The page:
Setting out from Arezzo, we traveled south to the very famous hilltop town, and one I have always wanted to visit, Montepulciano. After a walking tour of the town, we enjoyed a very special meeting with the Count of Montepulciano in his 1000-year-old cellars followed by dinner with his wines matched to each course.
Montepulciano is a medieval and Renaissance hill town and commune in the Italian province of Siena in southern Tuscany. Montepulciano is renowned for its pork, cheese, “pici” pasta, lentils, and honey, it is known world-wide for its wine.
Our local guide bid us farewell as the sun set over the hills of Tuscany and this magical town gave us a true medieval look as shadows meld thee ancient cobbled streets. We traveled across the Grande Piazza not knowing that we would soon be below the Piazza walking through 1000-year-old cellars with The Count of Montepulciano, and the head of the Contucci family who was hosting our visit.
We first enjoyed the castle and home of the Contucci family, where they have lived for over 1000 years– grand being the understatement.
We walked down under the Piazza and through mazes of tunnels, listening to stories of how these tunnels actually have paths leading for miles below the city. The Contucci family is one of the oldest families in Montepulciano and they have been cultivating grapes since Renaissance times. Of their 170-hectare estate, 21 hectares are vineyards, with 15 hectares dedicated to Vino Nobile. The remaining six hectares are used for the Rosso Di Montepulciano, Bianco della Contessa, Il Sansovino, Vin Santo and Bianco della Contessa.
The Palazzo Contucci on Piazza Grande is the residence of the Contucci family as well as the location of their cellar. All the wines produced by the Contucci estate are matured in oak barrels here. The cellar entry is just off the main piazza.
As far back as the Renaissance the Contucci family were cultivating the grape, and they were one of the “founding fathers” of Vino Nobile.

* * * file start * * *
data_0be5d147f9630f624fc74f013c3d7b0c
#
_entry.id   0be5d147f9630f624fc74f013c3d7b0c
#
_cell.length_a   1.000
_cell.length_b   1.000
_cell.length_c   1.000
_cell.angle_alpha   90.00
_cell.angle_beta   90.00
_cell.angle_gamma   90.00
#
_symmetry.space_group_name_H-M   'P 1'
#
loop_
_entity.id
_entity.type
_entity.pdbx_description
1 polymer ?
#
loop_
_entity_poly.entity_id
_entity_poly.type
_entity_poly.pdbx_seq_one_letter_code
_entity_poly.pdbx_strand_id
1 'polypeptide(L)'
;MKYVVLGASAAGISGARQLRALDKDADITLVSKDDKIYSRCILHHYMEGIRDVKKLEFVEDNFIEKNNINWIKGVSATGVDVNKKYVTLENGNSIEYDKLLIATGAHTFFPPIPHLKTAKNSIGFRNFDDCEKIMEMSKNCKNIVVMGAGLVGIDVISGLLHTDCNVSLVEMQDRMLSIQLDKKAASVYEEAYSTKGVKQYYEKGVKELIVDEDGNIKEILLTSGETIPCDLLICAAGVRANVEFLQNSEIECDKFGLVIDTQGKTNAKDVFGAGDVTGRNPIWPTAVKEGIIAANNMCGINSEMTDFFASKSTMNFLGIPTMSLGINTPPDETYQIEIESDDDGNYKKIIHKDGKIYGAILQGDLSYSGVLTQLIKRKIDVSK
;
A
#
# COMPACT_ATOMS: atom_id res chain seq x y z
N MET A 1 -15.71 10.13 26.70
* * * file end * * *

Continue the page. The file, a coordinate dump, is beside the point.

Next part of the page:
The key grape variety grown here Sangiovese (known locally as Prugnolo Gentile), the same variety used to make another of Tuscany’s other great red wines, Brunello di Montalcino. Sangiovese grapes must make up at least 60–80 percent of the final wine, and may be complemented by Canaiolo (10–20 percent) and other local varieties permitted in the province of Siena, including the rare, violet-scented Mammolo (Sciacarello).
Vino Nobile di Montepulciano is usually maroon-red in color and takes on a subtle brick-orange tint over time. It is characterized by its dark cherry and rich plum aromas, ripe strawberry and cherry fruit flavours, and a gently tannic ‘tea-leaf’ finish. Some have described the wine as having the perfume of Chianti Classico’s with the richness of Brunello di Montalcino.
Montepulciano also produces sweet, white Vin Santo di Montepulciano, and Rosso di Montepulciano – a dry red made in a more modern style, with fewer tradition-bound constraints.
In time for dinner, we are escorted by the Count to the family owned Trattoria Osteria del Conte, where we savored a six course dinner matched with six of the best wines from Contucci.
Antipasto del Conte, followed by a Prima Piatti of Pici al Ragu, and a ravioli pasta with Pecorino, then a pork fillet with Tuscan lard (amazing), then cheese, pecorino of course. Definitely do the tasting offered at their cellars, they are all outstanding wines.
I have seen a lot of Italy, but Montepulciano was right up there with the best.
About the author: Since 1999, Bruce White has been traveling Italy, returning every year to a different region with pre-planned wine and food experiences. Some have been with food and wine tour operators in small groups, some planned directly with local specialists to ensure something very local and very special. With this network of contacts and a desire to return as often as possible, Bruce launched Wine and Food Traveller to share experiences with those who share the same passion for the Italian Lifestyle.